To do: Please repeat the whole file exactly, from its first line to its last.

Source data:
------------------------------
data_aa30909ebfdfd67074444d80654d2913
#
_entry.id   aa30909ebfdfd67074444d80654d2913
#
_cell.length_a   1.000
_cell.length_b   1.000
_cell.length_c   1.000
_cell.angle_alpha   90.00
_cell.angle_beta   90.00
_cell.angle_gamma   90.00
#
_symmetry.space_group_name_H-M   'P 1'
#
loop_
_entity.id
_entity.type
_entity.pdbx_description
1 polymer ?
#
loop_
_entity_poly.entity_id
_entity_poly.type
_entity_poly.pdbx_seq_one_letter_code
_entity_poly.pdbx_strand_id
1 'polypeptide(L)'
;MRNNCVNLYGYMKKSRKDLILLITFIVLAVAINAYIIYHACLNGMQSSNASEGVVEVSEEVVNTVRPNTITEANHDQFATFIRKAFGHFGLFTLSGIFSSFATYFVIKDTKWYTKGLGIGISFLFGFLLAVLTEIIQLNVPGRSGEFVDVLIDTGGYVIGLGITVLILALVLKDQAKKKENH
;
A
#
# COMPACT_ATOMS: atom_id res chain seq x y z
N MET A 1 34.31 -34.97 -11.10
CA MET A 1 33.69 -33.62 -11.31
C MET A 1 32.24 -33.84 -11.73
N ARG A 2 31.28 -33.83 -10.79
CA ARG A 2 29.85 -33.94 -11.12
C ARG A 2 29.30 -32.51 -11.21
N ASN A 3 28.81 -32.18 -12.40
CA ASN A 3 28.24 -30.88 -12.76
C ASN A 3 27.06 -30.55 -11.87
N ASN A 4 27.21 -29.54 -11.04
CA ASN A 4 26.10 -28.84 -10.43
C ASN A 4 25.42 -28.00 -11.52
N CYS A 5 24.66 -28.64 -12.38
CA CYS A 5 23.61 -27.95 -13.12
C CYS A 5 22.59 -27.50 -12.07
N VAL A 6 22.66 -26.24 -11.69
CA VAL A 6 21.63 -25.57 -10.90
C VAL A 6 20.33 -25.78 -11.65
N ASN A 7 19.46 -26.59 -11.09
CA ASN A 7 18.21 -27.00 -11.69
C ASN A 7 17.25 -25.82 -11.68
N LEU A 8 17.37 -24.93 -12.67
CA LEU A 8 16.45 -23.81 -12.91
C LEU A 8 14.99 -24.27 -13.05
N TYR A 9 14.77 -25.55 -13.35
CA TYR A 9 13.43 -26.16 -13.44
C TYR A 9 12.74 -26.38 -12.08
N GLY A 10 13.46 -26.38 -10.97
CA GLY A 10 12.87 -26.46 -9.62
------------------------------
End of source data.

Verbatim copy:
data_aa30909ebfdfd67074444d80654d2913
#
_entry.id   aa30909ebfdfd67074444d80654d2913
#
_cell.length_a   1.000
_cell.length_b   1.000
_cell.length_c   1.000
_cell.angle_alpha   90.00
_cell.angle_beta   90.00
_cell.angle_gamma   90.00
#
_symmetry.space_group_name_H-M   'P 1'
#
loop_
_entity.id
_entity.type
_entity.pdbx_description
1 polymer ?
#
loop_
_entity_poly.entity_id
_entity_poly.type
_entity_poly.pdbx_seq_one_letter_code
_entity_poly.pdbx_strand_id
1 'polypeptide(L)'
;MRNNCVNLYGYMKKSRKDLILLITFIVLAVAINAYIIYHACLNGMQSSNASEGVVEVSEEVVNTVRPNTITEANHDQFATFIRKAFGHFGLFTLSGIFSSFATYFVIKDTKWYTKGLGIGISFLFGFLLAVLTEIIQLNVPGRSGEFVDVLIDTGGYVIGLGITVLILALVLKDQAKKKENH
;
A
#
# COMPACT_ATOMS: atom_id res chain seq x y z
N MET A 1 34.31 -34.97 -11.10
CA MET A 1 33.69 -33.62 -11.31
C MET A 1 32.24 -33.84 -11.73
N ARG A 2 31.28 -33.83 -10.79
CA ARG A 2 29.85 -33.94 -11.12
C ARG A 2 29.30 -32.51 -11.21
N ASN A 3 28.81 -32.18 -12.40
CA ASN A 3 28.24 -30.88 -12.76
C ASN A 3 27.06 -30.55 -11.87
N ASN A 4 27.21 -29.54 -11.04
CA ASN A 4 26.10 -28.84 -10.43
C ASN A 4 25.42 -28.00 -11.52
N CYS A 5 24.66 -28.64 -12.38
CA CYS A 5 23.61 -27.95 -13.12
C CYS A 5 22.59 -27.50 -12.07
N VAL A 6 22.66 -26.24 -11.69
CA VAL A 6 21.63 -25.57 -10.90
C VAL A 6 20.33 -25.78 -11.65
N ASN A 7 19.46 -26.59 -11.09
CA ASN A 7 18.21 -27.00 -11.69
C ASN A 7 17.25 -25.82 -11.68
N LEU A 8 17.37 -24.93 -12.67
CA LEU A 8 16.45 -23.81 -12.91
C LEU A 8 14.99 -24.27 -13.05
N TYR A 9 14.77 -25.55 -13.35
CA TYR A 9 13.43 -26.16 -13.44
C TYR A 9 12.74 -26.38 -12.08
N GLY A 10 13.46 -26.38 -10.97
CA GLY A 10 12.87 -26.46 -9.62